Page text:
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Series Diesel Engine Heater Plugs

Series Diesel Engine Heater Plugs

When you start the 2.25 diesel engine from cold in a Series Landy, you must first use the heater plugs to warm the cylinder prior to turning the engine over. Diesel engines rely on the friction of compression to ignite the fuel/air mixture, and the heater plugs aid the ignition of the mixture when the engine is cold, by using them for about ten or fifteen seconds. The engine will start from cold without the heaters being used, but you may find that you have to crank it over and over quite a few times before it will fire.

So, correctly working heater plugs are something of a necessity, especially in cold weather!

There are two types of plugs fitted to the series Landy…the early type

1 Early type plug.JPG

which are wired in series as in the drawing.


heater plugs.jpg

Heater plug two.jpg


The other type are an after-market ‘upgrade’ and are of the type fitted to Defenders, and they look like this…

2 later type plug.JPG

They are wired directly from the switch, and are wired from a common feed thus….


Drw.3 late..jpg

The advantage of the later type, as I am sure you will have spotted already, is that you can have one plug fail, but the rest will continue to work. With the early type, if one fails, none of them work.

So….How to test them?? First of all, does the light on the dash work when you turn the key or use the switch? If the light is working, it will glow dully and get steadily brighter. If the bulb does not light, then either the bulb is not working (though this won’t affect the operation of the heater plugs) or there is a fault in either the ballast resistor

10 Ballast resistor.JPG

or the heater plugs and wiring. Assuming the bulb is okay, no light would indicate an open circuit. If the light glows very brightly however, this would indicate a short in the system.

A simple way to test the heaters operation is to watch the ballast resistor when the circuit is used; It will get hot and probably glow…this would indicate that everything is working. The coil of the ballast resistor reduces the voltage down to around 6 volts…(the early plugs are rated at 1.7v) and the voltage present gets less and less as you go down the circuit through each plug. If you were to test the voltage at the last plug when they were in use, it would be very low, less than 1v. The later type of plugs are 12v, and have no ballast resistor.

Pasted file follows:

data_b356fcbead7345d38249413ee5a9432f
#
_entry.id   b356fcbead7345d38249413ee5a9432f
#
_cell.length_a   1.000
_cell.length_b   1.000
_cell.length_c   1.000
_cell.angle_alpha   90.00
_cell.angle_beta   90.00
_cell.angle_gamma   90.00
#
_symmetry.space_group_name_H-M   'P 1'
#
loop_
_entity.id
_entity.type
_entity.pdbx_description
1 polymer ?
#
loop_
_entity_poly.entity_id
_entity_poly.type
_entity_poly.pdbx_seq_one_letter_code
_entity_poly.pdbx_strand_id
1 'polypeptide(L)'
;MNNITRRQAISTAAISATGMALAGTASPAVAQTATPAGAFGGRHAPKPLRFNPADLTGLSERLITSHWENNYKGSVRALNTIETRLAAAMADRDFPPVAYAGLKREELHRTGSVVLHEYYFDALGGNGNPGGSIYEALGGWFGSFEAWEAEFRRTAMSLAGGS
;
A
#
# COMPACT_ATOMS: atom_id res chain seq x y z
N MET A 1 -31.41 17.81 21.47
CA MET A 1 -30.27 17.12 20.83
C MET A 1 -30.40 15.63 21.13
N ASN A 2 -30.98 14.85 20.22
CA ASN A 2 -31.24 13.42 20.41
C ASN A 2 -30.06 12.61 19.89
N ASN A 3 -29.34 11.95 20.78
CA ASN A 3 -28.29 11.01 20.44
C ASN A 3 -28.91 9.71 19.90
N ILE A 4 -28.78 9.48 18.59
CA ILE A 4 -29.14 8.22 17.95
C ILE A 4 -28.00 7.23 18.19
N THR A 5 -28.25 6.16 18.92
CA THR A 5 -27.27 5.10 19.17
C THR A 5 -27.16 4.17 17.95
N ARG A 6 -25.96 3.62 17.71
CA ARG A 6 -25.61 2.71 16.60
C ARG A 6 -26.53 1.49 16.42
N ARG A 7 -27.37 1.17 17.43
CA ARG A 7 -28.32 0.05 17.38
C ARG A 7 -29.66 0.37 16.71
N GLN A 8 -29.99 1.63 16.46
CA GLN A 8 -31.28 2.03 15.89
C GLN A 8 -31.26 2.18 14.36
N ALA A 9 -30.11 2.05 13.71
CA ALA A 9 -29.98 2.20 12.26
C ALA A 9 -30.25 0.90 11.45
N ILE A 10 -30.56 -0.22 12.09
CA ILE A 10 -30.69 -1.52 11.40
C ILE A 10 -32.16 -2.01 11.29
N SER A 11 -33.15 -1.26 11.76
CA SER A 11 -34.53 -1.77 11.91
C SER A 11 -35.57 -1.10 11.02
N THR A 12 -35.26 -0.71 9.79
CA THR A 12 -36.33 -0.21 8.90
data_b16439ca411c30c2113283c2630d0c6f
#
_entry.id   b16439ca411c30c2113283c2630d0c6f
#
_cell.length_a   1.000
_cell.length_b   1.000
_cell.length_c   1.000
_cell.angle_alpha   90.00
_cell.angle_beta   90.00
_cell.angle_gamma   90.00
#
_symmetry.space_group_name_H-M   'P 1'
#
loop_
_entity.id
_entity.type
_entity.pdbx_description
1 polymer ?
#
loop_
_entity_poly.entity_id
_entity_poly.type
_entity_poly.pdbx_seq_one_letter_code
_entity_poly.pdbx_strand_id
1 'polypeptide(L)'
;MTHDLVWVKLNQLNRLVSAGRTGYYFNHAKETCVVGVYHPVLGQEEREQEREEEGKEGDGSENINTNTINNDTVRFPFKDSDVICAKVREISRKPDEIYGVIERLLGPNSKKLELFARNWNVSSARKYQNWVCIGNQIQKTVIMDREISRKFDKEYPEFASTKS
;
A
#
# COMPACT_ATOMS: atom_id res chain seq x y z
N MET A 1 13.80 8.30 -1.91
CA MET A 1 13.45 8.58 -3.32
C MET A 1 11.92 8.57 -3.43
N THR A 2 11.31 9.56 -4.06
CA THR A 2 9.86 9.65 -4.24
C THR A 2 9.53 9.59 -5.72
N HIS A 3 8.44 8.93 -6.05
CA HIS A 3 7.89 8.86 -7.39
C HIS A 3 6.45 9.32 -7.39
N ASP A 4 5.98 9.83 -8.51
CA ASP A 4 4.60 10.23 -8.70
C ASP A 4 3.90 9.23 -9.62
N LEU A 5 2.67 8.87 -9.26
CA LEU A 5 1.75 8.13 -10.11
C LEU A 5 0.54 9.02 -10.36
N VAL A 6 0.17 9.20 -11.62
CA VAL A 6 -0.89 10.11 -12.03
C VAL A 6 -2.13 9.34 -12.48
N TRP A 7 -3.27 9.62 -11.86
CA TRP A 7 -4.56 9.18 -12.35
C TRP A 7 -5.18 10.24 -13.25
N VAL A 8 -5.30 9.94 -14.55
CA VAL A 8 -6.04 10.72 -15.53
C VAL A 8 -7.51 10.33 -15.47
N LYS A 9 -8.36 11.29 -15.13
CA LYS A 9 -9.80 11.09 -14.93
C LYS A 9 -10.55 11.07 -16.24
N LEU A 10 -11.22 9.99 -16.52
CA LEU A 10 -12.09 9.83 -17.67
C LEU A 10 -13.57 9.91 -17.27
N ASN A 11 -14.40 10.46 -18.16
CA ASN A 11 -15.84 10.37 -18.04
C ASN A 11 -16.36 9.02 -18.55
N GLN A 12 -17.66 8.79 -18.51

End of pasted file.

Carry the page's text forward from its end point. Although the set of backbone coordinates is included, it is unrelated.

So, assuming the resistor is cold, and the light didn’t light, check the operation of the resistor by using a test lamp or volt-meter from the right hand terminal, to earth. When the key is turned, the test lamp should light, which would indicate the resistor is working. If not, then test the other end of the resistor using the same method to see if power is getting to the resistor, if the lamp does not light, the wiring to the resistor is faulty.

Assuming the resistor is okay, we now test the plugs themselves.

Normally, they require no maintenance; they either work or they don’t! So, the only time you will need to mess with them is if you suspect a fault. It is possible to test the plugs without removing them…. Connect one lead of a 12v test lamp to the positive terminal on the battery, and the other end to the earth lead terminal at the plug nearest the radiator.

8 Testing plug in situ, from earth..JPG

If the test lamp fails to light, then the earth lead is at fault. If the lamp should light, move the test lamp lead to the other, interconnecting, terminal.

9 testing plug in situ, through the plug..JPG

If the lamp remains unlit, then a broken element in the heater plug is indicated, and that plug will have to be replaced. If the lamp lights however, move to the next plug in line, and repeat the procedure testing the leads and plugs in the same manner until you find the plug at fault.

Once you have found the plug at fault, remove the knurled nut from the plug, followed by the lead, washer, and then the insulator. Then remove the other lead. Notice at this point, you cannot wire them up the wrong way, as the terminal ends are a different size!

Remove the plug using a suitable deep socket or spanner and replace it with a new one.

Ideally, if the new, or replacement, plug has been rattling around in the tool box, you should test it before fitting it. Connect the test lamp to a 12v battery, and connect it to the plug as in the photos below.
5 testing the early type.JPG

6 close up of the heater plug being tested.JPG

If the bulb does not light then there is an internal fault, or a faulty element in the plug indicated (open circuit), and that plug should be replaced. DO NOT test these plugs in this manner without a test lamp in the circuit, as they will burn out very rapidly, and the heater element will burn away in front of your very eyes!

Testing the later type of plug is possible by removing it and testing with a battery as in the photo below.

7 testing later plug.JPG

Failure to light the lamp would indicate a fault in the plug, and it will need to be replaced.

Hopefully after all this, you should now have working heater plugs!
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Excellent - auto electrics are scary - but that makes it sound straight forward.
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